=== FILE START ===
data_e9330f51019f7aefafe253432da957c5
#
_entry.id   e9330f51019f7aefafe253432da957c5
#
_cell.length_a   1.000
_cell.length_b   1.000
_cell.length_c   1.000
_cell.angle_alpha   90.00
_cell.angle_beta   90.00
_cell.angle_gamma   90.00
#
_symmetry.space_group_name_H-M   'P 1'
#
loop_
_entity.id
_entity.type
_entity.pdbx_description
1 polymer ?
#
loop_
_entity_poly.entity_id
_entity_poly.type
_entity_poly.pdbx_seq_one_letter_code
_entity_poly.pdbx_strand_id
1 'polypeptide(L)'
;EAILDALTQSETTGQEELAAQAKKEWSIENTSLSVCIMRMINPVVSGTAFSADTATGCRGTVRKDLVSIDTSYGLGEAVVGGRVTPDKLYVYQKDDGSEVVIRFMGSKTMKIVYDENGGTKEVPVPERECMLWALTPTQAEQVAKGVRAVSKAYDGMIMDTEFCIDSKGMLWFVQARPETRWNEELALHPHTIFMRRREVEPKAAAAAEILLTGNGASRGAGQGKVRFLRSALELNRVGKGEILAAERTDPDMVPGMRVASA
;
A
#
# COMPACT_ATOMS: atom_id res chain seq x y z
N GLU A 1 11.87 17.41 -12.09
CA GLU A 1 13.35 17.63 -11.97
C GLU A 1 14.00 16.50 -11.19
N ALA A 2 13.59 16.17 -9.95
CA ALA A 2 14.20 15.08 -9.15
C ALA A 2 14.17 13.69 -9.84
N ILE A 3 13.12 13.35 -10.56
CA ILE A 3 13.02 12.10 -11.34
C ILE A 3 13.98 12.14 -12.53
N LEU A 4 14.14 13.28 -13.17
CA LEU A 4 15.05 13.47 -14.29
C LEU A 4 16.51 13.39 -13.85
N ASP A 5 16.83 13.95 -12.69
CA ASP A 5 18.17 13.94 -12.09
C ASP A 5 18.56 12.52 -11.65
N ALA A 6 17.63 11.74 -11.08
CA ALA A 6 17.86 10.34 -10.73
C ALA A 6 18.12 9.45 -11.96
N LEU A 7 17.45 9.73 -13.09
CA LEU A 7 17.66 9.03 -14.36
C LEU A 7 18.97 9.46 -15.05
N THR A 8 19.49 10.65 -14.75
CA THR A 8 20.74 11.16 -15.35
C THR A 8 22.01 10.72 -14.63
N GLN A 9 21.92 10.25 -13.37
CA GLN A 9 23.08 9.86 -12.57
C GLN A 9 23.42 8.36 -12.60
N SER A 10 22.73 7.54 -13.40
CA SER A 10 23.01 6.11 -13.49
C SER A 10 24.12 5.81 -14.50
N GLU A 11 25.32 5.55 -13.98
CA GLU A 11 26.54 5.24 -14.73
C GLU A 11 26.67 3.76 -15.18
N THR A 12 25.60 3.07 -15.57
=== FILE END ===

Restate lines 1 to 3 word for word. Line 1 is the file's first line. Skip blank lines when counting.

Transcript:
data_e9330f51019f7aefafe253432da957c5
#
_entry.id   e9330f51019f7aefafe253432da957c5